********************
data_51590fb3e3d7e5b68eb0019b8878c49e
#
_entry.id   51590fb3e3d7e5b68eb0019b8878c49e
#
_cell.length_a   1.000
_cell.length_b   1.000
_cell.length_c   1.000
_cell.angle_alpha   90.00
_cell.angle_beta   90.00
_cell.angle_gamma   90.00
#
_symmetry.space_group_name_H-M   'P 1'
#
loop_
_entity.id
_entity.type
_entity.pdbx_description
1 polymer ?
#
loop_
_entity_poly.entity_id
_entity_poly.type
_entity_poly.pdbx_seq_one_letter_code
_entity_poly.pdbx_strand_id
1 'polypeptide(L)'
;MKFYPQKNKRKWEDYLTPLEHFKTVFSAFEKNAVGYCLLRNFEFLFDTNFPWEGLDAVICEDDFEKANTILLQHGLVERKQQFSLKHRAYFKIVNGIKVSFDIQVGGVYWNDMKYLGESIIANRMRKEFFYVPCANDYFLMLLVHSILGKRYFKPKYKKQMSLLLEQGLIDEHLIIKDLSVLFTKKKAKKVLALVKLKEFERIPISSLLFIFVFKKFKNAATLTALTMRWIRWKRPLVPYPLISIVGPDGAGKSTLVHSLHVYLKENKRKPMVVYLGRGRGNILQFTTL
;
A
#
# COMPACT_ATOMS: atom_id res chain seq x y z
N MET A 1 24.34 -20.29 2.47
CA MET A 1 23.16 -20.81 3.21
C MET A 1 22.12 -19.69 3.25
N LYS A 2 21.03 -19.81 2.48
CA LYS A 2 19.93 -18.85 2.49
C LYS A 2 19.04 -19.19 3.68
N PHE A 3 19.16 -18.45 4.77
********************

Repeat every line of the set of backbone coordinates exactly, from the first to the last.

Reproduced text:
data_51590fb3e3d7e5b68eb0019b8878c49e
#
_entry.id   51590fb3e3d7e5b68eb0019b8878c49e
#
_cell.length_a   1.000
_cell.length_b   1.000
_cell.length_c   1.000
_cell.angle_alpha   90.00
_cell.angle_beta   90.00
_cell.angle_gamma   90.00
#
_symmetry.space_group_name_H-M   'P 1'
#
loop_
_entity.id
_entity.type
_entity.pdbx_description
1 polymer ?
#
loop_
_entity_poly.entity_id
_entity_poly.type
_entity_poly.pdbx_seq_one_letter_code
_entity_poly.pdbx_strand_id
1 'polypeptide(L)'
;MKFYPQKNKRKWEDYLTPLEHFKTVFSAFEKNAVGYCLLRNFEFLFDTNFPWEGLDAVICEDDFEKANTILLQHGLVERKQQFSLKHRAYFKIVNGIKVSFDIQVGGVYWNDMKYLGESIIANRMRKEFFYVPCANDYFLMLLVHSILGKRYFKPKYKKQMSLLLEQGLIDEHLIIKDLSVLFTKKKAKKVLALVKLKEFERIPISSLLFIFVFKKFKNAATLTALTMRWIRWKRPLVPYPLISIVGPDGAGKSTLVHSLHVYLKENKRKPMVVYLGRGRGNILQFTTL
;
A
#
# COMPACT_ATOMS: atom_id res chain seq x y z
N MET A 1 24.34 -20.29 2.47
CA MET A 1 23.16 -20.81 3.21
C MET A 1 22.12 -19.69 3.25
N LYS A 2 21.03 -19.81 2.48
CA LYS A 2 19.93 -18.85 2.49
C LYS A 2 19.04 -19.19 3.68
N PHE A 3 19.16 -18.45 4.77